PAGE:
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Penfield Earns Clare Boothe Luce Scholarship
Allison Penfield ’13 is the College's fourth winner of the Clare Boothe Luce Scholarship.
Allison Penfield ’13, a physics major and history minor at Franklin & Marshall, has been named the College’s fourth winner of the Clare Boothe Luce Award.
Penfield joins Elizabeth Bushong ’10 and Kelly McCutcheon ’11 and Stephanie Douglas ’12 as winners of the award at F&M. The scholarship covers tuition for the students’ junior and senior years, and an additional $2,000 for research. A program of the Henry Luce Foundation, the award is considered to be the most significant source of private support for women interested in science, engineering and mathematics. It is named for Clare Boothe Luce, a playwright, editor, ambassador and member of the U.S. House of Representatives.
Penfield received news of her award while visiting her family in Concord, Mass., last spring. “I first learned about the scholarship when I visited F&M for A Closer Look [a day for admitted students],” Penfield says. “During my first year, my professors kept encouraging me to apply for the award. I was so excited to be with my family when I found out that I received it.”
After just two years on campus, Penfield already has an active record of undergraduate research in physics. She has been a preceptor for Andrea Lommen, associate professor of astronomy; visited McCaskey High School to teach students about complex astronomy topics; and worked as a Hackman Scholar with Amy Lytle, assistant professor of physics.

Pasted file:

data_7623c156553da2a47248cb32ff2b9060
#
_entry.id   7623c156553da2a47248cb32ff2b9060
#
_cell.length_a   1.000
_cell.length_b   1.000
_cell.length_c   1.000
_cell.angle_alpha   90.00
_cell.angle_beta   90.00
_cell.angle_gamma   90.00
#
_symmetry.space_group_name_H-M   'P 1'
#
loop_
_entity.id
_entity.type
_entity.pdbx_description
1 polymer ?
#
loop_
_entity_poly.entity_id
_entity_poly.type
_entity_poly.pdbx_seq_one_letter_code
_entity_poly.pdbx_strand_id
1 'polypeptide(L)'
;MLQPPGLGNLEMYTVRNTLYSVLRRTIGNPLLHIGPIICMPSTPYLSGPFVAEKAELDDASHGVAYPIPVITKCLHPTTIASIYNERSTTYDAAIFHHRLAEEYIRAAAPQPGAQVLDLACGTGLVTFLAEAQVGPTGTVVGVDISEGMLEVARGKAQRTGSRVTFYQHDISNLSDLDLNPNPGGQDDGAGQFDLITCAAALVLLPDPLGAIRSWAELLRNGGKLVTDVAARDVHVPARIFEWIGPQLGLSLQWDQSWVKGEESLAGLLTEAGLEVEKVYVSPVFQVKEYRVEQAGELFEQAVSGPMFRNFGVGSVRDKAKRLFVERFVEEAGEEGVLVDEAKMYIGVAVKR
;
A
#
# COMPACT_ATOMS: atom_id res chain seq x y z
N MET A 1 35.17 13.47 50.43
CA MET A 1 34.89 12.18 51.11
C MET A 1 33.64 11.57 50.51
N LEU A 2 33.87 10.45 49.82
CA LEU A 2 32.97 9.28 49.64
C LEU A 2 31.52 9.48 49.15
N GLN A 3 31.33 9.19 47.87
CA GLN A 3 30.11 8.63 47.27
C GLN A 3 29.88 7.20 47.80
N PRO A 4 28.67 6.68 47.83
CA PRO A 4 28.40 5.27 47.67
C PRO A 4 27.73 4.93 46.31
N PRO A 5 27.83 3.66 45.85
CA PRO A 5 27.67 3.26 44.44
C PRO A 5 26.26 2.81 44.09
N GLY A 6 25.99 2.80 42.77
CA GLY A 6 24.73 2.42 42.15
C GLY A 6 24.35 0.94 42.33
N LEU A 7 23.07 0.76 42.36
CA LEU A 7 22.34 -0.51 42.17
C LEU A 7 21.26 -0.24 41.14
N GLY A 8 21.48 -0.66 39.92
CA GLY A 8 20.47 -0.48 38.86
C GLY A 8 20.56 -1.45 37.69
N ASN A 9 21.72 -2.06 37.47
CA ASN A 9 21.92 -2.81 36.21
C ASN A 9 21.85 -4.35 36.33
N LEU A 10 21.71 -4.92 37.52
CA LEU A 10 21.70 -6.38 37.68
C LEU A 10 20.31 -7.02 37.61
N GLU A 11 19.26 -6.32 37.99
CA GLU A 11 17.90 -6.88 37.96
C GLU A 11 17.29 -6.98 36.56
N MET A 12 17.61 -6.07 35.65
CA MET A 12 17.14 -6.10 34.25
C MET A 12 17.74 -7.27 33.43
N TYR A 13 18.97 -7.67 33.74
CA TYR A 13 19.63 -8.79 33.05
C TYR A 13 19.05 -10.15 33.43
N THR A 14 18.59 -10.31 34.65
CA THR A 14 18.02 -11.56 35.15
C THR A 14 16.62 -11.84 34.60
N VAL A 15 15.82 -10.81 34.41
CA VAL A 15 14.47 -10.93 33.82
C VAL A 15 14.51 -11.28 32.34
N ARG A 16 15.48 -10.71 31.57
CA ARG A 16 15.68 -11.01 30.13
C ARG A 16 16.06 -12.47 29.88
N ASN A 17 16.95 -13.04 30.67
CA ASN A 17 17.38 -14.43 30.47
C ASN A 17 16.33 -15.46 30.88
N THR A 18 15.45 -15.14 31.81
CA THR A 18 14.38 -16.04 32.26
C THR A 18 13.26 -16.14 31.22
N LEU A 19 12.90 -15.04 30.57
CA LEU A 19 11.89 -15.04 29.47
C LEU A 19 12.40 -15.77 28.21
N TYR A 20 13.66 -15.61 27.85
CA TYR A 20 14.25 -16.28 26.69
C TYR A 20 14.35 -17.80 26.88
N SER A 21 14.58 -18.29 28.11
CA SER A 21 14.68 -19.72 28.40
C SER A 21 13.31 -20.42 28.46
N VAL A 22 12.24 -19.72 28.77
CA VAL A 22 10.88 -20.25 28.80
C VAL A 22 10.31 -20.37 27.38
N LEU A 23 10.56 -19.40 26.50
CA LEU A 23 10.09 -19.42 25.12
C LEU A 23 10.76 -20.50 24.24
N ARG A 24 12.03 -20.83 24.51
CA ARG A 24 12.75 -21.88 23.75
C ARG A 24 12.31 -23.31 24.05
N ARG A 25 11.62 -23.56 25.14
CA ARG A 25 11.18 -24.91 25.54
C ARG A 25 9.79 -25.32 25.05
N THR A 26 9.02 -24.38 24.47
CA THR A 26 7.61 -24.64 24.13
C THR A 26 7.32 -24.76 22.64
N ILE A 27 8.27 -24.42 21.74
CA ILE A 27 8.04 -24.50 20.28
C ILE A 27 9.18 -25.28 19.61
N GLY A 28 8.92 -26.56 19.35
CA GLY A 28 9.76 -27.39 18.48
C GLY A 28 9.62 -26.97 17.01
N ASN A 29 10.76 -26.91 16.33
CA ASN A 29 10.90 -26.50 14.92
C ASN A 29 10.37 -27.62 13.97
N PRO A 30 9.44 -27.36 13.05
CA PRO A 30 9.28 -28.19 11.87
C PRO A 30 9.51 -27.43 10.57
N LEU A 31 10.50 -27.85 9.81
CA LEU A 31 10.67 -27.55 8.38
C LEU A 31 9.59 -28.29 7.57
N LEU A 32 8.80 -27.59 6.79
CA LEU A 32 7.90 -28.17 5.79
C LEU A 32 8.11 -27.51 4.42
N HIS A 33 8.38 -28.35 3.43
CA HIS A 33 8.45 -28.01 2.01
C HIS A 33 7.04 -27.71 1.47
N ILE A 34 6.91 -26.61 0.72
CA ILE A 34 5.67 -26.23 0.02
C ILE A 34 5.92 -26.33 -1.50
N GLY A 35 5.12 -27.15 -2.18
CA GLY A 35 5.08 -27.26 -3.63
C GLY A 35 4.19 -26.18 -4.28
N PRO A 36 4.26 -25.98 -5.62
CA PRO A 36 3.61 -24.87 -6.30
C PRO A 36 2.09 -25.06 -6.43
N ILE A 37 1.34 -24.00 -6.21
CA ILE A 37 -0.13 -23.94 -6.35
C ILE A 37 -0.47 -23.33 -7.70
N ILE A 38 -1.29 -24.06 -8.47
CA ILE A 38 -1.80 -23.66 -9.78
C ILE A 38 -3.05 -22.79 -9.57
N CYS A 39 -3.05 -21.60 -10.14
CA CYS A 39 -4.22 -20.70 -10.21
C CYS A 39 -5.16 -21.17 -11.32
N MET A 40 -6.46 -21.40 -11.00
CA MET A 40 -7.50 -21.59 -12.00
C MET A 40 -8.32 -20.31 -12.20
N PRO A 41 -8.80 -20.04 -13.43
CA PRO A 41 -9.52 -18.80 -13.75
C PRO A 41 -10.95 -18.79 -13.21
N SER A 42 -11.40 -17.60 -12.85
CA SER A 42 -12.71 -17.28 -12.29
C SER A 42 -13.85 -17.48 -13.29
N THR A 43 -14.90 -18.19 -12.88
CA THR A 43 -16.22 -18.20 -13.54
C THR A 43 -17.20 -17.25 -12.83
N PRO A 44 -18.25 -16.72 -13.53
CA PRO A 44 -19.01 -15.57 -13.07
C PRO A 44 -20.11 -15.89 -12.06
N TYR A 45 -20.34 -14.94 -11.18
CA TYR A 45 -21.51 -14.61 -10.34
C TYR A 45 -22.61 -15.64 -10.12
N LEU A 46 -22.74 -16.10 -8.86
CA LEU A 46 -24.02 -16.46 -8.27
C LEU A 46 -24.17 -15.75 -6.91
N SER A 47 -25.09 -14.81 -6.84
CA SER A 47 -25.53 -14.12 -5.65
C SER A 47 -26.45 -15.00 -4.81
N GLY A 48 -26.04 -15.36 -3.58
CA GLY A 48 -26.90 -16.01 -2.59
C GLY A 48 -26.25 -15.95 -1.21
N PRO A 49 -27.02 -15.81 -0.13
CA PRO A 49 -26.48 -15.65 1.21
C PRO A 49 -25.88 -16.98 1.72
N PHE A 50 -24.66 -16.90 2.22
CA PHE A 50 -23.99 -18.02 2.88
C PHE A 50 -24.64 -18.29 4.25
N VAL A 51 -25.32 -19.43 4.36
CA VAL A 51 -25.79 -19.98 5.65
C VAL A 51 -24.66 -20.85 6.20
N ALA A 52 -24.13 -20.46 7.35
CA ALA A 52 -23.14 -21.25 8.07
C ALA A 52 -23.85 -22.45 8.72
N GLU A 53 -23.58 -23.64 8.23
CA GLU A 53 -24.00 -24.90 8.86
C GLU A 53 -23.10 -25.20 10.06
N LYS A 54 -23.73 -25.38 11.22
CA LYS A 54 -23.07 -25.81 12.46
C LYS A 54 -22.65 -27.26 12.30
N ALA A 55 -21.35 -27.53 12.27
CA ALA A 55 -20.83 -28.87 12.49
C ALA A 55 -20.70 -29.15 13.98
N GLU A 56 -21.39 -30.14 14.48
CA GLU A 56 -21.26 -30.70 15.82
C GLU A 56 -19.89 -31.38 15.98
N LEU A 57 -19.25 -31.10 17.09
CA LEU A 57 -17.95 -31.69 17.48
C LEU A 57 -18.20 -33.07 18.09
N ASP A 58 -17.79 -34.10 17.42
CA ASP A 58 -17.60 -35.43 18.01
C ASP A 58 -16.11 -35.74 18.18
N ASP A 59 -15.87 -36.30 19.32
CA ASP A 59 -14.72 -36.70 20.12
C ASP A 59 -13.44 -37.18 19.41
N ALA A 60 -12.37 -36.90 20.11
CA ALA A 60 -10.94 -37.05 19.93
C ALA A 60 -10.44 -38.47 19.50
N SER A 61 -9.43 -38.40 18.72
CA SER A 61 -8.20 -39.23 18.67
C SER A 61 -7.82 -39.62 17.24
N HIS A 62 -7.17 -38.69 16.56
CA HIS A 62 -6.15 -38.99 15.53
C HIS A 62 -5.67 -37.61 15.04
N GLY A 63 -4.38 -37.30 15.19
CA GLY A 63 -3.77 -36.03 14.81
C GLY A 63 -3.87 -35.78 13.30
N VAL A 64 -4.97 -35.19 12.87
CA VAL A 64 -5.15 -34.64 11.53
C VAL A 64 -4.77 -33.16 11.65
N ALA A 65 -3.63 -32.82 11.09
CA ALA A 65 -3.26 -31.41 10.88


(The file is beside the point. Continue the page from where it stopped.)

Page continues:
For Penfield, the path to a budding physics career began with an influential teacher in high school.
“My high-school physics teacher had such a big influence on me,” Penfield says. “Before that, I always wanted to go into biology or history.” An avid reader of historical fiction relating to the American Colonial period, she said she still might end up completing a history major in addition to her physics major.
Penfield is also active outside the classroom. During her first year at F&M, she became a founding member of Phi Sigma Pi, the College’s first coeducational fraternity. The fraternity serves philanthropic goals and provides opportunities for academically focused students to socialize and build friendships. Penfield is also a member of Kappa Delta sorority, serves on the Supreme Court of the Brooks College House government and tutors students in the Department of Physics and Astronomy.
Penfield’s many experiences at F&M almost never happened. Two years ago, she sent her admission deposit to another institution.
“Late in the process, my parents said I should check out F&M. I applied and decided to come here, and I’ve loved it ever since.”